Delaware County resident Chuck Schroeder is pictured taking part in the 58th annual Chief Joseph Trail Ride.

Courtesy | Chuck Schroeder

At 86 years old, longtime Delaware County resident Chuck Schroeder completed a longstanding goal this summer by traveling west to participate in the 58th annual Chief Joseph Trail Ride.

Schroeder, a former teacher and coach in the Buckeye Valley Local School District, was one of more than 80 riders to participate in this year’s ride, which traversed 100 miles beginning in Idaho and finishing in Montana.

The complete trail ride follows the 1,300-mile trek the Wallowa band of the Nez Perce tribe, led by Chief Joseph, took during the Nez Perce War in 1877 in an attempt to reach Canada and avoid being placed on a reservation while fleeing the United States Army. Joseph and his decimated band were ultimately forced to surrender just shy of the Canadian border and were later taken to a reservation in present-day Oklahoma.

Each year, a 100-mile segment of the trail is ridden to recreate the journey. The trail begins at the homeland of the Nez Perce in the Wallowa Valley in Joseph, Oregon, and finishes at Bear Paw Battlefield in northern Montana, where Joseph surrendered. Riders travel 20 miles each day during the five-day journey.

Appaloosa horses are required to be ridden during the trail ride, given their close ties to the Nez Perce tribe, which ultimately led to Schroeder learning about the ride as an Appaloosa Horse Club judge of 45 years.

Schroeder said he’s had horses his entire life, and while teaching in Michigan prior to moving to Delaware County, he purchased an Appaloosa mare. After breeding the mare with an Appaloosa stallion owned by his local veterinarian, Schroeder owned an Appaloosa colt and decided to join the Michigan chapter of the Appaloosa Horse Club.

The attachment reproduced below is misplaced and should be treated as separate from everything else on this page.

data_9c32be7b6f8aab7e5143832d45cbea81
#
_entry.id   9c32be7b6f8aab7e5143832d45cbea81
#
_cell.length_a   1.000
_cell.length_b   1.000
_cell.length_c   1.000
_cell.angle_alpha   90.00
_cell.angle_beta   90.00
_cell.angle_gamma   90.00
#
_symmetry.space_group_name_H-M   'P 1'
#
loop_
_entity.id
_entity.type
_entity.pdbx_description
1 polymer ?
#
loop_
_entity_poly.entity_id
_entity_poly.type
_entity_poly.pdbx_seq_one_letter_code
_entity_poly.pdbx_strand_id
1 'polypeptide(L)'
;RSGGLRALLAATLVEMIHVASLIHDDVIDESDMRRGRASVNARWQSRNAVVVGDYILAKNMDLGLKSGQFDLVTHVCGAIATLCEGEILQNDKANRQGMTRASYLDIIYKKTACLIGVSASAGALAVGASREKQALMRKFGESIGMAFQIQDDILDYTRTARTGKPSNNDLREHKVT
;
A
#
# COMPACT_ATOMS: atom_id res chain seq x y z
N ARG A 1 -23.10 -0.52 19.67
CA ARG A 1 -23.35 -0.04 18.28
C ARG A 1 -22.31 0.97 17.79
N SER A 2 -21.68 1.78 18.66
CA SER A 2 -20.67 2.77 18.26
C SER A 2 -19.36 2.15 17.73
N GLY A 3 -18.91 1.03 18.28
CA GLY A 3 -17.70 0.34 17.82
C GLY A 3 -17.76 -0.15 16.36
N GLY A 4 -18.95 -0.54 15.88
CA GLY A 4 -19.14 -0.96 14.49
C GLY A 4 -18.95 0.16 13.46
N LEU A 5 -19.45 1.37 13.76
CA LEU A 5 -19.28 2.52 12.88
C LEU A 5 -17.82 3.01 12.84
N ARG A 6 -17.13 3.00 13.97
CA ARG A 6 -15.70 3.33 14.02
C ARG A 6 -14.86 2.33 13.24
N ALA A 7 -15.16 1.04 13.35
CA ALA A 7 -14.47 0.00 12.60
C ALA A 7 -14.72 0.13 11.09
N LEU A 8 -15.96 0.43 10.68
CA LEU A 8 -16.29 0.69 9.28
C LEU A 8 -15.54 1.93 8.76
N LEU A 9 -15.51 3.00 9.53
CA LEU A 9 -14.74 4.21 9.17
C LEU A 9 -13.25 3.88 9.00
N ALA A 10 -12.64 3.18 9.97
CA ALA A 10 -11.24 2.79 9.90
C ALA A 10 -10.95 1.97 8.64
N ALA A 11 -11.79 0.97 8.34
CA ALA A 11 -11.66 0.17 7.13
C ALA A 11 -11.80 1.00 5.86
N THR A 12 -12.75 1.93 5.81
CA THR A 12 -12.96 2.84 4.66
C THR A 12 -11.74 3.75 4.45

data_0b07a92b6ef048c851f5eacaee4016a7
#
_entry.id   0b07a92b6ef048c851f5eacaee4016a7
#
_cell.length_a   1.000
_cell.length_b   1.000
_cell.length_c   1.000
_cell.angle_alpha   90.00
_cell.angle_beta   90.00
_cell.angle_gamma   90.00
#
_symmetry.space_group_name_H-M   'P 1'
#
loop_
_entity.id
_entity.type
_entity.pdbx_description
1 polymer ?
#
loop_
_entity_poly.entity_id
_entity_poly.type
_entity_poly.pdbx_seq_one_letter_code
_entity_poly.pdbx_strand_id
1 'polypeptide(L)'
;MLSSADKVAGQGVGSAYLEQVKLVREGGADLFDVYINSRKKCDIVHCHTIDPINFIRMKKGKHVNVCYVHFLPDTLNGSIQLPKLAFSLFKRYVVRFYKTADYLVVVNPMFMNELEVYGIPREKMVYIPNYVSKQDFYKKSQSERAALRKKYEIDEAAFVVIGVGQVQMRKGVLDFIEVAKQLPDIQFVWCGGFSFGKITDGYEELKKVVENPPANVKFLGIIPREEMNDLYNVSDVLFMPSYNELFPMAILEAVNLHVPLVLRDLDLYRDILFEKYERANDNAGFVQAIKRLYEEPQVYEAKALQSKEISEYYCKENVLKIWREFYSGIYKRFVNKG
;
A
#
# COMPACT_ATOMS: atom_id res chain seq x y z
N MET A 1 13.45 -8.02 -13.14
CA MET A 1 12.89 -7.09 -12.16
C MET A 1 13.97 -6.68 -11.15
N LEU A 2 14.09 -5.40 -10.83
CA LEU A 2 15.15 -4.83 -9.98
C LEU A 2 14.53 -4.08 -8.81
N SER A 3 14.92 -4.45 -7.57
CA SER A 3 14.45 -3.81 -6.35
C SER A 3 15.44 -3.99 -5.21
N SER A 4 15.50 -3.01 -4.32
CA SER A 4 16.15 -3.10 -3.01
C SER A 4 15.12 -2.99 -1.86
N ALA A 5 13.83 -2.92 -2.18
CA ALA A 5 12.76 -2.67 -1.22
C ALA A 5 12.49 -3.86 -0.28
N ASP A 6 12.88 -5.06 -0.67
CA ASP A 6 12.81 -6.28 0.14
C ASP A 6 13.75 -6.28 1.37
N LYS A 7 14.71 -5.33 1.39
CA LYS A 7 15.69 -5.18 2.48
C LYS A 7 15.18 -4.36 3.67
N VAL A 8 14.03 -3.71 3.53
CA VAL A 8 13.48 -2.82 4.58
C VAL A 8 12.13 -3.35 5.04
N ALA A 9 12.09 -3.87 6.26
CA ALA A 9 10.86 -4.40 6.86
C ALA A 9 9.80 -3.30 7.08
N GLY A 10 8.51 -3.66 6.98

“We started showing a little bit and had a lot of success,” Schroeder told The Gazette. “I was just fascinated with the Nez Perce tribe and how they developed the Appaloosa horses. I just had a real interest in the Appaloosa horses.”

He later became the president of the Michigan chapter and has been breeding Appaloosa horses since 1963.

Schroeder had wanted to partake in the ride for many years but was always so wrapped up with showing and judging that he couldn’t find time to seize the opportunity.

“It’s 2,000 miles to get out there,” he said. “It took me three-and-a-half days to get there and the same to return. And the ride itself was five days. But this was something I just really wanted to do, and it was well worth the trip. It was beautiful scenery.”

During the ride, participants would set out at 8 a.m. and ride until noon before stopping to eat lunch and water the horses. They would then ride until 4 p.m. before making camp. After eating dinner, there would be a two-hour program where descendants of the tribe, archaeologists, and other experts would speak to the riders. Schroeder said the entire experience was as much about the educational component as the riding itself.

Once finished, Schroeder felt a sense of accomplishment having completed the bucket list item, and he noted the experience was even more than he expected. The ride also gave him an appreciation for the plight of the Nez Perce as they desperately tried to preserve their traditions.

“I think the main thing was just the beautiful scenery, but also learning more about the fight the Nez Perce tribe had and hardships they went through,” he said. “And, of course, you’re riding with people with the same interests from all parts of the United States. There were people from San Antonio, Texas, to people from Wisconsin.”

Schroeder noted he traveled the farthest to take part in the ride and was probably the oldest of the riders. The youngest, he said, was 14 years old.

He went on to say, “It was very fun, and I was with people who had been on the trail ride for many years. Many of them had done the entire 1,300-mile trail. It was about developing friendships, and we all had two things in common — a love for riding and a love for the Appaloosa horse.”

Reach Dillon Davis at 740-413-0904. Follow him on Twitter @DillonDavis56.